2. Retaining us to represent you

Once you decide that you want us to represent you, just call when you are ready to set an appointment with our staff to review our retainer agreement and pay the initial installment of our fees. When you come in, the staff will give you a set of instructions and questionnaires to collect the data and documentation to prepare your case. They will then set a date for you to deliver the data and documentation and a date, about 7 to 10 days later, to meet with your attorney to prepare the case.

3. Collection of your financial data and documentation

In order to convince the court that you are eligible for bankruptcy protection you will need to provide extensive information concerning your financial affairs. You will list all of the property you own and all of the debt you owe, answer questions concerning your financial history, and describe your current income and expenses. You will provide copies of statements from creditors and collectors, deeds to real property, tax returns, pay stubs, loan contracts, and other documentation relevant to your circumstances. Once you deliver your information by the agreed upon date, the staff will prepare a first draft of the bankruptcy petition and schedules.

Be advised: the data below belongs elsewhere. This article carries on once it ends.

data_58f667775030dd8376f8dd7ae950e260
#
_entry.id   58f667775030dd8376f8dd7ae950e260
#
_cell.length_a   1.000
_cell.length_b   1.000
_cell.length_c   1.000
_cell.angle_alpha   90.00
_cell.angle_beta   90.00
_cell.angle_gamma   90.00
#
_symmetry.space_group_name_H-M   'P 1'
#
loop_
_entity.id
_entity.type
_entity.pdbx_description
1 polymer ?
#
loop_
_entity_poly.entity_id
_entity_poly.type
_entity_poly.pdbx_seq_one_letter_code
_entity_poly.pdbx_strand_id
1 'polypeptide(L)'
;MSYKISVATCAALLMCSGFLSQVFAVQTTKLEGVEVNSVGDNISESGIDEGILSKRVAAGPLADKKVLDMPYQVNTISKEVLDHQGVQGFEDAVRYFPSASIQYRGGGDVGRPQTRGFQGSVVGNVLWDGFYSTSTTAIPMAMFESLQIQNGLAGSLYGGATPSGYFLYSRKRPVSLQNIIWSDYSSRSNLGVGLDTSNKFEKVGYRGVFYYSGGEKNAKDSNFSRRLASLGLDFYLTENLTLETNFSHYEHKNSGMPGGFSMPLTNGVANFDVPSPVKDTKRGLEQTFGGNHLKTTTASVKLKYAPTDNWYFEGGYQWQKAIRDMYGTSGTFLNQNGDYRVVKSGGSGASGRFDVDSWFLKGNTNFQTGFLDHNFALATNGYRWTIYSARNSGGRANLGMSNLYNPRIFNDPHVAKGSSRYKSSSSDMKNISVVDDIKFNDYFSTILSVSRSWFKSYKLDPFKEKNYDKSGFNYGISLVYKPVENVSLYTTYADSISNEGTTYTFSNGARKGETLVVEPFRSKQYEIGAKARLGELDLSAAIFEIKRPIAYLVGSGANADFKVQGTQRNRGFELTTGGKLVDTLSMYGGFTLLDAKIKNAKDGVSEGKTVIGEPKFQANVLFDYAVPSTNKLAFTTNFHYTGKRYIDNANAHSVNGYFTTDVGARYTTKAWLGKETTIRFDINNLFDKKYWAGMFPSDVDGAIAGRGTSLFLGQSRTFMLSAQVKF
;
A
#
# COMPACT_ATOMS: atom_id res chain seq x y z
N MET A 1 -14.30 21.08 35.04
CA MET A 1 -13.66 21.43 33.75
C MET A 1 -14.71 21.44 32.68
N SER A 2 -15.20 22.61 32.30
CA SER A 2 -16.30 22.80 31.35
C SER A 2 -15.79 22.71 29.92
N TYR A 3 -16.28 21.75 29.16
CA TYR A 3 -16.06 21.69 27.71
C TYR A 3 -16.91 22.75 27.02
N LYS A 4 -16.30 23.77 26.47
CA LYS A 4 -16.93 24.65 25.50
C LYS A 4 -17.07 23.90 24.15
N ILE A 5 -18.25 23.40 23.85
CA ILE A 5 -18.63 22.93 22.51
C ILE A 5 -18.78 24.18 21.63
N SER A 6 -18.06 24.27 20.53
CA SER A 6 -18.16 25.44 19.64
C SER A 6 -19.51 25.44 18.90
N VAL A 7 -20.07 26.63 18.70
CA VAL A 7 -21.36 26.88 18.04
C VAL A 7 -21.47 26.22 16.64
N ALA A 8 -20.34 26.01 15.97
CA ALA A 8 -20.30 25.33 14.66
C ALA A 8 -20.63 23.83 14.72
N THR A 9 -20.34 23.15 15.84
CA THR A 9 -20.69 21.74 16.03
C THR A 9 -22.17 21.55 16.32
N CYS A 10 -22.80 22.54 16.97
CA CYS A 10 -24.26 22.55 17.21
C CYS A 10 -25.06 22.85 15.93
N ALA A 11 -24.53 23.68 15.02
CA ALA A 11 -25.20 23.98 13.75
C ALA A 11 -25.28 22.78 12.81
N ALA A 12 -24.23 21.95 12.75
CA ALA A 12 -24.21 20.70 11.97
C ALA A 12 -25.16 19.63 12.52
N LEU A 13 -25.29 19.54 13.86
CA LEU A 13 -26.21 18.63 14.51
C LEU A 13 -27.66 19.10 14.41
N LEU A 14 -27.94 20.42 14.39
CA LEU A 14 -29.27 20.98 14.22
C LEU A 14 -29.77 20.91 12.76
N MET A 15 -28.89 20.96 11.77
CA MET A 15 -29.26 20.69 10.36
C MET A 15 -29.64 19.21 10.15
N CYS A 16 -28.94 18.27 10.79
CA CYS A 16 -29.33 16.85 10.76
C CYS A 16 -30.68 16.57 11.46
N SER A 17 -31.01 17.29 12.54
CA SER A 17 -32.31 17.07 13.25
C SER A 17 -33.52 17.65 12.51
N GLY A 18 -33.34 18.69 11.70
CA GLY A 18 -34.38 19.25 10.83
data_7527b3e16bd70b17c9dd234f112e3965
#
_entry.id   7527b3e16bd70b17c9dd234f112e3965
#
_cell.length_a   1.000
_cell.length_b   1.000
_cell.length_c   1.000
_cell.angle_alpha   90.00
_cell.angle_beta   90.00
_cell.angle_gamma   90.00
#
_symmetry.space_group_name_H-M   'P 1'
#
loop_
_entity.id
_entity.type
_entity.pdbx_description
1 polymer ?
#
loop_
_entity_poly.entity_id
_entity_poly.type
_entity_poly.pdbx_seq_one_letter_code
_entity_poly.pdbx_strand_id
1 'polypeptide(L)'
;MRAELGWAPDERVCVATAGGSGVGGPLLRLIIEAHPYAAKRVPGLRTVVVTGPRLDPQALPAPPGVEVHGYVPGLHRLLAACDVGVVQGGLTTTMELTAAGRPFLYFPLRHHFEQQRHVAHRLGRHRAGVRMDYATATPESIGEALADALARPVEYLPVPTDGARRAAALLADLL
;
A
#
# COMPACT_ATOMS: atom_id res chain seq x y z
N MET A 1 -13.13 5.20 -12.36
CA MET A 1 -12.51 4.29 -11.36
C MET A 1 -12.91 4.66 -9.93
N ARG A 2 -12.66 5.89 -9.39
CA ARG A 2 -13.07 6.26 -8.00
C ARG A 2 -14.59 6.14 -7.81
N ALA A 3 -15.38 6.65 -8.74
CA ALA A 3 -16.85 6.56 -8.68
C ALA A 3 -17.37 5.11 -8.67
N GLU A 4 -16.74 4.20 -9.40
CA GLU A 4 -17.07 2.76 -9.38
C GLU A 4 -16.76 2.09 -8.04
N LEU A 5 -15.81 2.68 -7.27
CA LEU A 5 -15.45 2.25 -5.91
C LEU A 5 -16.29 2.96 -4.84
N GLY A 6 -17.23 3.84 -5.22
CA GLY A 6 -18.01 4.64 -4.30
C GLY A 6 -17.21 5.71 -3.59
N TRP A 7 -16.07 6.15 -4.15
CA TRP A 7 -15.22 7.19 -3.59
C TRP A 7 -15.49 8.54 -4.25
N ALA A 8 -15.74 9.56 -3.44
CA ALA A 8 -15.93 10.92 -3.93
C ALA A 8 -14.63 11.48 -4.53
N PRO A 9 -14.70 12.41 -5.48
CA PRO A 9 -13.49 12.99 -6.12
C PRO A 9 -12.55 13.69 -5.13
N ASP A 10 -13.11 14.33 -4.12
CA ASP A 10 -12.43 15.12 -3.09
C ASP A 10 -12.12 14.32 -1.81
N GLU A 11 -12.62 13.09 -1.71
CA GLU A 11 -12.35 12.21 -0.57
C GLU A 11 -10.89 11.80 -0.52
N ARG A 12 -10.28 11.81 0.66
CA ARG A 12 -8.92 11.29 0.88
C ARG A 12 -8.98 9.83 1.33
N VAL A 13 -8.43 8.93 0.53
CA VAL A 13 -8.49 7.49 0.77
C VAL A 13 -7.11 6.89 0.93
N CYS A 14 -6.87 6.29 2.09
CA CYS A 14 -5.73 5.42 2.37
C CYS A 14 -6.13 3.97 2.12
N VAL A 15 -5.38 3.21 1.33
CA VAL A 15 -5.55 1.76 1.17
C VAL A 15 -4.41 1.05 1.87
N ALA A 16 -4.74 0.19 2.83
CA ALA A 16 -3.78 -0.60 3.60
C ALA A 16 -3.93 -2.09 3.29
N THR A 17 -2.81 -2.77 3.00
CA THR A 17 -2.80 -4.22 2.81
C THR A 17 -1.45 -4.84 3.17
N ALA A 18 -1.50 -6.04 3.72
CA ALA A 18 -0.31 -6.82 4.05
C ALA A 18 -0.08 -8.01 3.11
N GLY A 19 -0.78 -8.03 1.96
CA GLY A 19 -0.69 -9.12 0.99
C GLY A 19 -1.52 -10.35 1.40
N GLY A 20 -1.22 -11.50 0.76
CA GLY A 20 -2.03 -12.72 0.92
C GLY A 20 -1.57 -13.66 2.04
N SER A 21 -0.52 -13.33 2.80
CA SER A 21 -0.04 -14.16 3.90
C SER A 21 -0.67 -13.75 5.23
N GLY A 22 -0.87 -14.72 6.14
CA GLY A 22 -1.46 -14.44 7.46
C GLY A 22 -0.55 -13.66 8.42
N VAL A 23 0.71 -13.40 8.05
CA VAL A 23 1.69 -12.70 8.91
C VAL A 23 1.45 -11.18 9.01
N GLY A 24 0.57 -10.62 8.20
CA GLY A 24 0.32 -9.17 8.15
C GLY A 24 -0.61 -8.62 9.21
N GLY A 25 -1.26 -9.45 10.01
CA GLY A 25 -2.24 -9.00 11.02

4. Attorney Review

Your attorney will review the first draft and all of your information and documentation before meeting with you to prepare to file the case. If there is additional information needed, your attorney will email you a list of information or documentation to be brought to the meeting.

5. Meeting with your attorney

This is the most important part of the process. The purpose of this meeting is to be sure that you have provided all of the information and documentation to convince the court that you are eligible for the protection you seek. The bankruptcy petition and schedules must describe your circumstances as of the date you file, so your attorney will review each page with you to be sure that you understand what information the court requires and have provided it accurately. During this meeting you will establish a specific strategy targeting the date of filing and identifying all information to be updated, or action to be taken, before filing in order to get the best results. You will be given a copy of the corrected first draft to review and a list of information to be provided. A deadline will then be set by which to execute the strategy and update information so the case can be filed.

6. Providing additional information and executing the strategy

Once you complete all action to execute the strategy and provide all of the information to update the schedules, we will correct and edit the draft to make the clearest and strongest argument that you are eligible for the protection requested.

7. Updating last minute information and filing the case

Some facts continue to change daily (cash on hand, bank balances, year to date income, accrued earnings owed to you, accounts receivable, etc.) and those facts must be updated on the day you file so the petition and schedules are accurate when you sign them and file the case. On the day of filing you will call us with this information before you come in to sign the final draft. Once you review and sign it, we file it with the court electronically that same day at which time the automatic stay goes int affect to immediately protect you.